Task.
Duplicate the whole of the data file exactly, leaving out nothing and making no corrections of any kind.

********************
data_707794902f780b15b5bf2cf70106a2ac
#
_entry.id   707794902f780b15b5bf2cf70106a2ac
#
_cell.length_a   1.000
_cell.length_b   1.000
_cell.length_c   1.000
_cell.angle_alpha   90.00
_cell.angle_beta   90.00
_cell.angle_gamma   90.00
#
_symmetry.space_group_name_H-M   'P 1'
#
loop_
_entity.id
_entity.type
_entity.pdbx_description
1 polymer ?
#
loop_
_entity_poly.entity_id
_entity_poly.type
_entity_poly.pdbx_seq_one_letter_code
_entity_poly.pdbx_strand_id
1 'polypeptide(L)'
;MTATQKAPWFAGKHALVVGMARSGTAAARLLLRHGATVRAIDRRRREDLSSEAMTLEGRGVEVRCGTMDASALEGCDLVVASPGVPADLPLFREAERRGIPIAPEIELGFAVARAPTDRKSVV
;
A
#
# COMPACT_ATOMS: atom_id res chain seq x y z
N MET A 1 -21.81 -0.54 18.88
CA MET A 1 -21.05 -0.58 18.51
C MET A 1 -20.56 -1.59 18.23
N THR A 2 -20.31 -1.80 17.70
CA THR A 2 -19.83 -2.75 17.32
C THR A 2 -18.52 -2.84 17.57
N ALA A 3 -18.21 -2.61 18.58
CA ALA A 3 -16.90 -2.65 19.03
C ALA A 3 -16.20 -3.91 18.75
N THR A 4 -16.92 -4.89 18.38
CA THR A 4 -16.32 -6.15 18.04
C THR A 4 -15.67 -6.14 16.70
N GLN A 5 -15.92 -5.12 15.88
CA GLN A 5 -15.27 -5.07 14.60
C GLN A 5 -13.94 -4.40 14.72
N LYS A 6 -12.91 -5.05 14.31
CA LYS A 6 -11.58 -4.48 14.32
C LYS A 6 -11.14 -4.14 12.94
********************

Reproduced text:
data_707794902f780b15b5bf2cf70106a2ac
#
_entry.id   707794902f780b15b5bf2cf70106a2ac
#
_cell.length_a   1.000
_cell.length_b   1.000
_cell.length_c   1.000
_cell.angle_alpha   90.00
_cell.angle_beta   90.00
_cell.angle_gamma   90.00
#
_symmetry.space_group_name_H-M   'P 1'
#
loop_
_entity.id
_entity.type
_entity.pdbx_description
1 polymer ?
#
loop_
_entity_poly.entity_id
_entity_poly.type
_entity_poly.pdbx_seq_one_letter_code
_entity_poly.pdbx_strand_id
1 'polypeptide(L)'
;MTATQKAPWFAGKHALVVGMARSGTAAARLLLRHGATVRAIDRRRREDLSSEAMTLEGRGVEVRCGTMDASALEGCDLVVASPGVPADLPLFREAERRGIPIAPEIELGFAVARAPTDRKSVV
;
A
#
# COMPACT_ATOMS: atom_id res chain seq x y z
N MET A 1 -21.81 -0.54 18.88
CA MET A 1 -21.05 -0.58 18.51
C MET A 1 -20.56 -1.59 18.23
N THR A 2 -20.31 -1.80 17.70
CA THR A 2 -19.83 -2.75 17.32
C THR A 2 -18.52 -2.84 17.57
N ALA A 3 -18.21 -2.61 18.58
CA ALA A 3 -16.90 -2.65 19.03
C ALA A 3 -16.20 -3.91 18.75
N THR A 4 -16.92 -4.89 18.38
CA THR A 4 -16.32 -6.15 18.04
C THR A 4 -15.67 -6.14 16.70
N GLN A 5 -15.92 -5.12 15.88
CA GLN A 5 -15.27 -5.07 14.60
C GLN A 5 -13.94 -4.40 14.72
N LYS A 6 -12.91 -5.05 14.31
CA LYS A 6 -11.58 -4.48 14.32
C LYS A 6 -11.14 -4.14 12.94